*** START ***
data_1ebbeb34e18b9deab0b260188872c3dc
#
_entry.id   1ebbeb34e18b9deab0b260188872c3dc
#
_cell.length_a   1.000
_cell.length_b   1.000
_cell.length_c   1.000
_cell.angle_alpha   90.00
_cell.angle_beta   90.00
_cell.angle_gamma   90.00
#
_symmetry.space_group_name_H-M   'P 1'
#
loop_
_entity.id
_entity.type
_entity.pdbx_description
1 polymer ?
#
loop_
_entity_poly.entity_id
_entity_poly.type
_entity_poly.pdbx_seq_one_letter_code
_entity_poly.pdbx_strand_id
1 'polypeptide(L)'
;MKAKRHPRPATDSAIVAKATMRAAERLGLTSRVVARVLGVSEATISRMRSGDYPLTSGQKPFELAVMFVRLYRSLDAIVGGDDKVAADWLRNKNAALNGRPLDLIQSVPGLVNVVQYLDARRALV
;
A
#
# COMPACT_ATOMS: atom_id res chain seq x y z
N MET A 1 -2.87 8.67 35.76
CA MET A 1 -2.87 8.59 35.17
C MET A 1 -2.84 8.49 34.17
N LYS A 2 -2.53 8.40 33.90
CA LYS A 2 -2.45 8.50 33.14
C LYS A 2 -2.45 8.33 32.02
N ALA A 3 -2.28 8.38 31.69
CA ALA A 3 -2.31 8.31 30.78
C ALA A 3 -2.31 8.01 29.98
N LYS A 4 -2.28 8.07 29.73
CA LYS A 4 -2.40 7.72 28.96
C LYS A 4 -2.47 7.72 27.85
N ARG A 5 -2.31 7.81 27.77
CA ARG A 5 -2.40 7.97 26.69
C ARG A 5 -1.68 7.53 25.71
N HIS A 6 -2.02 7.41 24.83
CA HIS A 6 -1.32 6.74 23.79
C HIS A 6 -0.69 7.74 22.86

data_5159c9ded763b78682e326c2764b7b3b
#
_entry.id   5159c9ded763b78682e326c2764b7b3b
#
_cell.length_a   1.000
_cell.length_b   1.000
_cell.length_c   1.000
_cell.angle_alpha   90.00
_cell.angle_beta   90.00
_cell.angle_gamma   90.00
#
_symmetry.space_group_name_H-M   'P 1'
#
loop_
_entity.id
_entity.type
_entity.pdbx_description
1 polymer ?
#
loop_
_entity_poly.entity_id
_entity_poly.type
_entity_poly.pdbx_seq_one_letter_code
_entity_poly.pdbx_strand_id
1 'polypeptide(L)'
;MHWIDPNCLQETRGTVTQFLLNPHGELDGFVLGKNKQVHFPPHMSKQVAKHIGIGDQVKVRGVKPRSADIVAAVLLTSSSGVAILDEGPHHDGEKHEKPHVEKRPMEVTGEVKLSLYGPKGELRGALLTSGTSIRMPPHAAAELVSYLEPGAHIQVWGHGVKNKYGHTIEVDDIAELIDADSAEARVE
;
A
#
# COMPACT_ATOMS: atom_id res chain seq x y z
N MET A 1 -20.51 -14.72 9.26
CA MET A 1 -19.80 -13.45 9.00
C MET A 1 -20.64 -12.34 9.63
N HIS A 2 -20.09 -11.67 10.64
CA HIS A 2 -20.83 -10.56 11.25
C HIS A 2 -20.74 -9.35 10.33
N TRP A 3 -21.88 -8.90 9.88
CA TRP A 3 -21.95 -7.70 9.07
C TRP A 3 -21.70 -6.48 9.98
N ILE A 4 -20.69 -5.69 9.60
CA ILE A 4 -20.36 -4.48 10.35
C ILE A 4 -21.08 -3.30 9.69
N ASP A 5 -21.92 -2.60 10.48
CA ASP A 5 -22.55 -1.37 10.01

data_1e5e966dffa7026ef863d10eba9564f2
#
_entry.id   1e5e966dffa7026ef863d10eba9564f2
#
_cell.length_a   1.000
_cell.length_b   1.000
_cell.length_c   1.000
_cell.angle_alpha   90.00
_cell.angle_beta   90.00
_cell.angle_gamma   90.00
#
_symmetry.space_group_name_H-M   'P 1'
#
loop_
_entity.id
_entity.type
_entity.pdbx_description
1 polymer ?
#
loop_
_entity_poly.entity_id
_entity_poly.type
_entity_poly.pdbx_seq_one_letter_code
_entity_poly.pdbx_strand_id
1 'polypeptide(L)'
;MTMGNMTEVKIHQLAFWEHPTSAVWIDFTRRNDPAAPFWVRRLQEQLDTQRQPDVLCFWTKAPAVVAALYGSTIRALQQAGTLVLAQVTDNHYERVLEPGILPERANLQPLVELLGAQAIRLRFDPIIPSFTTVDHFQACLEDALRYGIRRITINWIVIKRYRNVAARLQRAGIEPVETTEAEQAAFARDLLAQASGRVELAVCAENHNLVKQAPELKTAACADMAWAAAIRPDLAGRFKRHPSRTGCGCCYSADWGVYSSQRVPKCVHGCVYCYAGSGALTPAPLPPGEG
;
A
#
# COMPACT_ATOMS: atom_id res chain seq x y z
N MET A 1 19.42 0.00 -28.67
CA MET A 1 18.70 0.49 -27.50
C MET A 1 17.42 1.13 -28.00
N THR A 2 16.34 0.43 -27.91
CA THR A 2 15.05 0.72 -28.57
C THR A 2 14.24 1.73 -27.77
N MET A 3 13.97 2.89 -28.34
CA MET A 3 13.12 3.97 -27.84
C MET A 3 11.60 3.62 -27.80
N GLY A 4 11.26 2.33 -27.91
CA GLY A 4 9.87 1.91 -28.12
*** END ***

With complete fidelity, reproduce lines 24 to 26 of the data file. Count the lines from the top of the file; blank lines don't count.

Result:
_entity_poly.pdbx_strand_id
1 'polypeptide(L)'
;MKAKRHPRPATDSAIVAKATMRAAERLGLTSRVVARVLGVSEATISRMRSGDYPLTSGQKPFELAVMFVRLYRSLDAIVGGDDKVAADWLRNKNAALNGRPLDLIQSVPGLVNVVQYLDARRALV